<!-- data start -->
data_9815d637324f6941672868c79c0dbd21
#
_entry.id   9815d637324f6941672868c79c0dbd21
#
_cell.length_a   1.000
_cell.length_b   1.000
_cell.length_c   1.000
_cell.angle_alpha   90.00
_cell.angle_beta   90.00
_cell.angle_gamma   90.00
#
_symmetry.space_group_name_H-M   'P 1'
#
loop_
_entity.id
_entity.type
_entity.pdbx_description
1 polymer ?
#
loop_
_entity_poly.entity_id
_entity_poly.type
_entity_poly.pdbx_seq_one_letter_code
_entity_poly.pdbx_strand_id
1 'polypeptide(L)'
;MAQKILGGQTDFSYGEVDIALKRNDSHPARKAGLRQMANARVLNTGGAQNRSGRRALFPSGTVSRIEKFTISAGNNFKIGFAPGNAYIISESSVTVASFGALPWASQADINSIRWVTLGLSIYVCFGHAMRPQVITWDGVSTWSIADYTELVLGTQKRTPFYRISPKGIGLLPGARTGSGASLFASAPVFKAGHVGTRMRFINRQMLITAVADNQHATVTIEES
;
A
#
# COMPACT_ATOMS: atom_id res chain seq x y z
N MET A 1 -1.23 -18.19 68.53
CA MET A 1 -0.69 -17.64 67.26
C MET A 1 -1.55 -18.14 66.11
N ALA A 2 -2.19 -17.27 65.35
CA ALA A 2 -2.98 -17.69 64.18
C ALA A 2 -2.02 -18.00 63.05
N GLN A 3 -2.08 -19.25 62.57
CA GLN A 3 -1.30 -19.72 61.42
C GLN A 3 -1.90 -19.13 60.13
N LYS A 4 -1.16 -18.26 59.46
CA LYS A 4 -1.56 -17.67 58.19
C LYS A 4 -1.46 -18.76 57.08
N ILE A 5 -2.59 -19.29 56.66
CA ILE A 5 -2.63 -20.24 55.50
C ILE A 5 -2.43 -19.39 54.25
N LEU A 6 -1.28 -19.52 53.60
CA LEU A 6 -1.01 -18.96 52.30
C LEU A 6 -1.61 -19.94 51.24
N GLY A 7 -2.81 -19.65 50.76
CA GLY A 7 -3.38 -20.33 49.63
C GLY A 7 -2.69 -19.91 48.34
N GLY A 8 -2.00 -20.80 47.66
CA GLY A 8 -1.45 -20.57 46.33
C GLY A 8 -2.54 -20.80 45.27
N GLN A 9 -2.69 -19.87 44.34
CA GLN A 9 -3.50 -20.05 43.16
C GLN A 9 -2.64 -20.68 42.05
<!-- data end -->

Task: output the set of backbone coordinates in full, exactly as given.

data_9815d637324f6941672868c79c0dbd21
#
_entry.id   9815d637324f6941672868c79c0dbd21
#
_cell.length_a   1.000
_cell.length_b   1.000
_cell.length_c   1.000
_cell.angle_alpha   90.00
_cell.angle_beta   90.00
_cell.angle_gamma   90.00
#
_symmetry.space_group_name_H-M   'P 1'
#
loop_
_entity.id
_entity.type
_entity.pdbx_description
1 polymer ?
#
loop_
_entity_poly.entity_id
_entity_poly.type
_entity_poly.pdbx_seq_one_letter_code
_entity_poly.pdbx_strand_id
1 'polypeptide(L)'
;MAQKILGGQTDFSYGEVDIALKRNDSHPARKAGLRQMANARVLNTGGAQNRSGRRALFPSGTVSRIEKFTISAGNNFKIGFAPGNAYIISESSVTVASFGALPWASQADINSIRWVTLGLSIYVCFGHAMRPQVITWDGVSTWSIADYTELVLGTQKRTPFYRISPKGIGLLPGARTGSGASLFASAPVFKAGHVGTRMRFINRQMLITAVADNQHATVTIEES
;
A
#
# COMPACT_ATOMS: atom_id res chain seq x y z
N MET A 1 -1.23 -18.19 68.53
CA MET A 1 -0.69 -17.64 67.26
C MET A 1 -1.55 -18.14 66.11
N ALA A 2 -2.19 -17.27 65.35
CA ALA A 2 -2.98 -17.69 64.18
C ALA A 2 -2.02 -18.00 63.05
N GLN A 3 -2.08 -19.25 62.57
CA GLN A 3 -1.30 -19.72 61.42
C GLN A 3 -1.90 -19.13 60.13
N LYS A 4 -1.16 -18.26 59.46
CA LYS A 4 -1.56 -17.67 58.19
C LYS A 4 -1.46 -18.76 57.08
N ILE A 5 -2.59 -19.29 56.66
CA ILE A 5 -2.63 -20.24 55.50
C ILE A 5 -2.43 -19.39 54.25
N LEU A 6 -1.28 -19.52 53.60
CA LEU A 6 -1.01 -18.96 52.30
C LEU A 6 -1.61 -19.94 51.24
N GLY A 7 -2.81 -19.65 50.76
CA GLY A 7 -3.38 -20.33 49.63
C GLY A 7 -2.69 -19.91 48.34
N GLY A 8 -2.00 -20.80 47.66
CA GLY A 8 -1.45 -20.57 46.33
C GLY A 8 -2.54 -20.80 45.27
N GLN A 9 -2.69 -19.87 44.34
CA GLN A 9 -3.50 -20.05 43.16
C GLN A 9 -2.64 -20.68 42.05